“Yeah,” she said. “I guess I can understand that. So what next? Are you going to ask the other Queens?”
“No,” I said. “If your side wanted me to know, they’d have told you. And I somehow doubt the Daylight side of things would be too thrilled with me asking them for answers, all things considered. No, I think I’m going to have to look elsewhere. There are other fae that might know.”
She was quiet for a long moment. “Those are dangerous people to ask,” she said at last.
“Gosh, me taking risks,” I said dryly. “What a surprise.”
She laughed, and grabbed at me, and for a time such matters were forgotten. And if even that left me feeling cold and hollow, it was still better than dwelling on things further.
Meeting with Prophet had been a dangerous proposition. He was, in all probability, the most powerful human being in the world. The only people I could think of offhand who might compete weren’t really human in any meaningful sense; Conn, Lucius, these were people that had left humanity behind a long time ago.
In any case, Prophet was on an entirely different level than I was, in several senses. He was personally powerful enough that any fight between us would probably end with me as a stain on the floor. Odds were good that he had a way to get around my ability to make new bodies for myself, too. On top of that, he was the most influential member of a magical conspiracy that had an enormous amount of control over the world, and if he really wanted to, he could assemble an army that could turn a city to glass.
In short, he was the kind of guy you did not lightly cross. I didn’t think he had anything in particular against me, but even so, being in the same room with him was an unsettling prospect. It was like being in a room with someone who had a loaded gun. Sure, they probably weren’t going to shoot you, but it was hard not to be acutely aware that they could.
That said, the next meeting I managed to set up was worse. Much, much worse.
I met him on the Otherside, in a backwater domain loosely associated with Faerie. It was a place I’d used as a staging area for portals in the past, but not much beyond that.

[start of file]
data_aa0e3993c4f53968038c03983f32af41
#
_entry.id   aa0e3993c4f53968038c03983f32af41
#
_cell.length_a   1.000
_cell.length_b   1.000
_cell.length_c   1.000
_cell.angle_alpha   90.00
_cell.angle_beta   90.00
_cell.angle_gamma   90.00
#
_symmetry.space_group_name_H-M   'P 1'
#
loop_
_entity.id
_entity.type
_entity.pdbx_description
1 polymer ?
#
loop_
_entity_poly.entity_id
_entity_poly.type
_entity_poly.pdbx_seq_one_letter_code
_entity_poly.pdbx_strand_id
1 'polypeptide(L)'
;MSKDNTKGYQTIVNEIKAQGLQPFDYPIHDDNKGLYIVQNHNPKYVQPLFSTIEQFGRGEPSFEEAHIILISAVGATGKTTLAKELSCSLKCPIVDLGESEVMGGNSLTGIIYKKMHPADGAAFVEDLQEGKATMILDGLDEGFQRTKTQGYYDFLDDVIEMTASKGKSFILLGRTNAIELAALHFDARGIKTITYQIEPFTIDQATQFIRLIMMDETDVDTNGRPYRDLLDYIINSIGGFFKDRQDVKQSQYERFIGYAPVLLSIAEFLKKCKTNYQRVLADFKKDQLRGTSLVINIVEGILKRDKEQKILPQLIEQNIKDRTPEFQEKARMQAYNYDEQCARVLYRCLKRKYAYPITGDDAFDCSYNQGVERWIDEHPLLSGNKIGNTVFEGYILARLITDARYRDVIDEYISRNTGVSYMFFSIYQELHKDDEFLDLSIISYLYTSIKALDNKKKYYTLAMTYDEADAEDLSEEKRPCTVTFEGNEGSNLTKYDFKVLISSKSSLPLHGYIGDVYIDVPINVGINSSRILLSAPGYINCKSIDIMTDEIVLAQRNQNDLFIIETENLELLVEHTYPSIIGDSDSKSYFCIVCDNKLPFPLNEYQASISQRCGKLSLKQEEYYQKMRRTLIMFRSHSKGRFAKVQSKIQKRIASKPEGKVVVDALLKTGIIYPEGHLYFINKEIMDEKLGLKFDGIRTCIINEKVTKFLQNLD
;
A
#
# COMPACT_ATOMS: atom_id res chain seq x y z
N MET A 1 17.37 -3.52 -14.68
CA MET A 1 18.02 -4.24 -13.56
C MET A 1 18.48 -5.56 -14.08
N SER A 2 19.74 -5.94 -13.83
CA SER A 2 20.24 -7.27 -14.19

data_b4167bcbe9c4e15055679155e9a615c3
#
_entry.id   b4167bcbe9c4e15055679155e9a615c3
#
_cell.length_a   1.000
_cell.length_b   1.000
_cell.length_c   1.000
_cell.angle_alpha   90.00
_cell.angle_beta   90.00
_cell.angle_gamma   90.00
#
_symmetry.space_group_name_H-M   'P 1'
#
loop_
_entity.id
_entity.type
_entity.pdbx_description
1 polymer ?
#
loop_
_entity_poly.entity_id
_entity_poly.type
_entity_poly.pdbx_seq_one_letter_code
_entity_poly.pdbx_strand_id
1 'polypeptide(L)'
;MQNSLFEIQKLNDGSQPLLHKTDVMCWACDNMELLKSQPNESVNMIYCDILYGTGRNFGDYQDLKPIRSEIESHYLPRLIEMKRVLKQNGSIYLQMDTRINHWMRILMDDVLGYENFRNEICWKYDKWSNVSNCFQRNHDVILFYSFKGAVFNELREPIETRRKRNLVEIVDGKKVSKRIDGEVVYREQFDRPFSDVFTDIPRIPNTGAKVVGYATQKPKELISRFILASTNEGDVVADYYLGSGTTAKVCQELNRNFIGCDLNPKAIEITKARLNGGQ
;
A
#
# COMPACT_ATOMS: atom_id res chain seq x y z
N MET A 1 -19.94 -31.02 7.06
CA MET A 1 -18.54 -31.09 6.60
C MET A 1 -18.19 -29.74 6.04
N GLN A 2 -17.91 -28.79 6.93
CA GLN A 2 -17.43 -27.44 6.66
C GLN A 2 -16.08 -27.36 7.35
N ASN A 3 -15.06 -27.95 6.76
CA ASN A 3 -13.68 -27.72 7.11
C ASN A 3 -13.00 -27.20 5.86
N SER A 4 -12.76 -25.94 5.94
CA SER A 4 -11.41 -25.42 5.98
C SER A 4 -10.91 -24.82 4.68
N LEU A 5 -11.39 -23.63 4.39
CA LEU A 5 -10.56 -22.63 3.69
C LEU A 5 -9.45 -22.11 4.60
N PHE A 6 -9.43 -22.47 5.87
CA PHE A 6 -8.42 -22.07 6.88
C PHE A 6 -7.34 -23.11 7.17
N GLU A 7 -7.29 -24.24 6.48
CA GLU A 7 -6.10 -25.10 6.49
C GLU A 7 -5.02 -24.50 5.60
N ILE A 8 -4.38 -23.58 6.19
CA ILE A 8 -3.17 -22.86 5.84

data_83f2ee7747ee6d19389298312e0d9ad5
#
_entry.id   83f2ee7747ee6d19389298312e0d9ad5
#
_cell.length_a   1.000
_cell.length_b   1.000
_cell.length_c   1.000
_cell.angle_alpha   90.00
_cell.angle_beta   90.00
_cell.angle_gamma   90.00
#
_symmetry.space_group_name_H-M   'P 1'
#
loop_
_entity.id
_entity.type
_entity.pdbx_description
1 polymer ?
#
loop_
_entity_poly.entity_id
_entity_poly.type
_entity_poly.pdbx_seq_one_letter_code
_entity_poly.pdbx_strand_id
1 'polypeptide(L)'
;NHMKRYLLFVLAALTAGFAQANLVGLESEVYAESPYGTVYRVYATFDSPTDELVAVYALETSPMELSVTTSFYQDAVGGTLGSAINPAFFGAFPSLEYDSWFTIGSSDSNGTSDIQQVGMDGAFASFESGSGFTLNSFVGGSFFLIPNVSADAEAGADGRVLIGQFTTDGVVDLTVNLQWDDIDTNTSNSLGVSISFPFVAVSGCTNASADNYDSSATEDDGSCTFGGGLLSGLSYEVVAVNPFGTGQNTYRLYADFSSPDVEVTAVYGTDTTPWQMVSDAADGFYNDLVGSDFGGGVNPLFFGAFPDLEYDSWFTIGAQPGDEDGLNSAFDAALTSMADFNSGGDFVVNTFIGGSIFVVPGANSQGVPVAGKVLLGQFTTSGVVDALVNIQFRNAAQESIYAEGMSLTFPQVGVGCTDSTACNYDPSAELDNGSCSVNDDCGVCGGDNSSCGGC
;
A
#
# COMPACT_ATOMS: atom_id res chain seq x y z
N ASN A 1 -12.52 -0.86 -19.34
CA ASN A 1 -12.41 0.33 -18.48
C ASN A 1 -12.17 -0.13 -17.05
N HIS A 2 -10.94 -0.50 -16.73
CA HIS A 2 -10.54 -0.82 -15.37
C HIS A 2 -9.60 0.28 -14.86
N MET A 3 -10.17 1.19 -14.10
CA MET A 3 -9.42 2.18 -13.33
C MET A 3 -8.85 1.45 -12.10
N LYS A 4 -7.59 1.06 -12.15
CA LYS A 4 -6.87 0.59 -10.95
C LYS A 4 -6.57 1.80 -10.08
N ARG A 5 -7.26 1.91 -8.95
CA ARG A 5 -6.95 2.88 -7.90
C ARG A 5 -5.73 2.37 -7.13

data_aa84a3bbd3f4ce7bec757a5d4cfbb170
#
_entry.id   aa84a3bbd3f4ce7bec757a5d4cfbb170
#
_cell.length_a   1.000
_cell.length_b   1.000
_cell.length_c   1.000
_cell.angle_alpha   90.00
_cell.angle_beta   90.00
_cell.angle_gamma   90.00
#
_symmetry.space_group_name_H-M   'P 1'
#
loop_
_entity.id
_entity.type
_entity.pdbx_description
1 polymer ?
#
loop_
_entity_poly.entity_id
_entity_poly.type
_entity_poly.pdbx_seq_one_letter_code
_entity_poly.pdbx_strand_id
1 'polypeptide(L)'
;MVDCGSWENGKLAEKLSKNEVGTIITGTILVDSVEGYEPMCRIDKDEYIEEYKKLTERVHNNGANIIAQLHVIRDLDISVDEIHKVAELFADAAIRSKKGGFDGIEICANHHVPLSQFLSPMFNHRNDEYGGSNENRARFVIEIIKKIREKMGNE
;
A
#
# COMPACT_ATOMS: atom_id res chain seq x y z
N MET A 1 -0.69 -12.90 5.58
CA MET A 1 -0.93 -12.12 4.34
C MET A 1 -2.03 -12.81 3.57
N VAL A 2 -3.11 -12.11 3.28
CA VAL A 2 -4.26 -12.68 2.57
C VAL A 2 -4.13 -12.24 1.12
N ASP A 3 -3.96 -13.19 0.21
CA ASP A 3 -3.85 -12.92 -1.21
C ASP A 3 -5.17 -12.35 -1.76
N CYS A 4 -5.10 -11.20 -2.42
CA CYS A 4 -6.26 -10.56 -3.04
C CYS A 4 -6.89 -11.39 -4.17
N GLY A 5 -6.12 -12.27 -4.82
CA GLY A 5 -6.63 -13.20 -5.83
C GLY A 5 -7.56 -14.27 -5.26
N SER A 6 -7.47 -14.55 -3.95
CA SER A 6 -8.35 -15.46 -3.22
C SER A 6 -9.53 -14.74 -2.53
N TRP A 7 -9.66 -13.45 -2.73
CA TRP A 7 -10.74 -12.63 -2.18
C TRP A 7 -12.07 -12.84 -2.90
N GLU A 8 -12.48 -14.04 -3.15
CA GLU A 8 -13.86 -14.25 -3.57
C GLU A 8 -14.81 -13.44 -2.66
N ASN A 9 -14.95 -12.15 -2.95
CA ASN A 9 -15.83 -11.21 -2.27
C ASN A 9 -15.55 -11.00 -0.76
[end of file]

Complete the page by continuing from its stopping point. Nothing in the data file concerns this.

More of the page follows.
He showed up exactly on time, half an hour after I did. He looked about the same as I’d always seen him, a male Sidhe with blunt, almost ugly features. He was wearing the same clothing, too, plain breeches held up with a rope belt, and the skin of a wolf for a cloak.
I noticed that the wolf’s skin wasn’t as fresh as I remembered. It didn’t move of its own accord, didn’t leave streaks of blood on his skin where it passed. I wasn’t sure what that meant.
“Blaise,” I said, nodding to him respectfully and just a bit warily. I didn’t know much about him, but what I did know was enough to make me take him very seriously. He was a Twilight Prince, influential enough that he had input on decisions that affected all of the fae. He was Sidhe, but he disdained Court politics, which very few people could get away with. He was scary powerful, and ancient. They called him the Son of Wolves, and I didn’t know why.
And he’d taken an interest in me, way back when, at the same party where Loki had first openly messed with my life. Somehow I didn’t think the timing there was a coincidence.
“Winter,” he said, in a pleasant, even voice.
“I’m glad you could take the time to meet with me on such short notice,” I said.
“I’ve been expecting this call for some time,” he said. His voice was dry.
“Of course you have,” I muttered. “Okay then, I won’t waste time. I’m guessing you know why I asked to talk to you.”
“You want answers,” he said. “To some very important and very fundamental questions, some of which you don’t yet know you have.”
“Yeah,” I said. “That’s a fair way to summarize it, I guess. So do you have information I need? And if so, what will it cost me?”
“Do you remember the first time we spoke?” he asked. “I asked you three questions, then. Do you remember what they were?”
“I do,” I said. “You asked why I was there. Whether I was happy. And whether I wanted power.”
“Correct,” Blaise said. “I said, at the time, that I looked forward to seeing how your answers changed in the future. I think that time has come. So tell me, Winter. Why are you here?”
“Because it’s where I was meant to be,” I said dully. “Because there’s a plan for me, isn’t there? There was always a plan for me. And this is the next thing that needs to happen for that plan.”
“Are you happy?”
“No,” I said. “I’m not. The game is rigged, isn’t it? I try and I try, but I can’t get anywhere. I do my best, but it’s never good enough. I know I did something wrong, but when I look back at it, I don’t know what I should have done differently.” I swallowed hard, more out of habit than anything. I didn’t need to breathe, and I couldn’t cry if I wanted to. “I never meant it to be like this,” I said. “I…I didn’t mean for any of this to happen, but somehow I’m so far down this road that I can’t go back.”
He nodded. “And tell me, do you desire power?”
“Yes,” I whispered. “Damn me, I do.”
“Things have changed, it would seem,” Blaise said. His voice was calm and dispassionate, an observer with no particular care for what he saw.
“Everything has changed,” I said.
“Yes,” he said. “Come. I have answers for you. You will not like them, I think, but I have them.” He started walking off through the sparse trees, not looking back.
I followed. I wasn’t sure what else to do.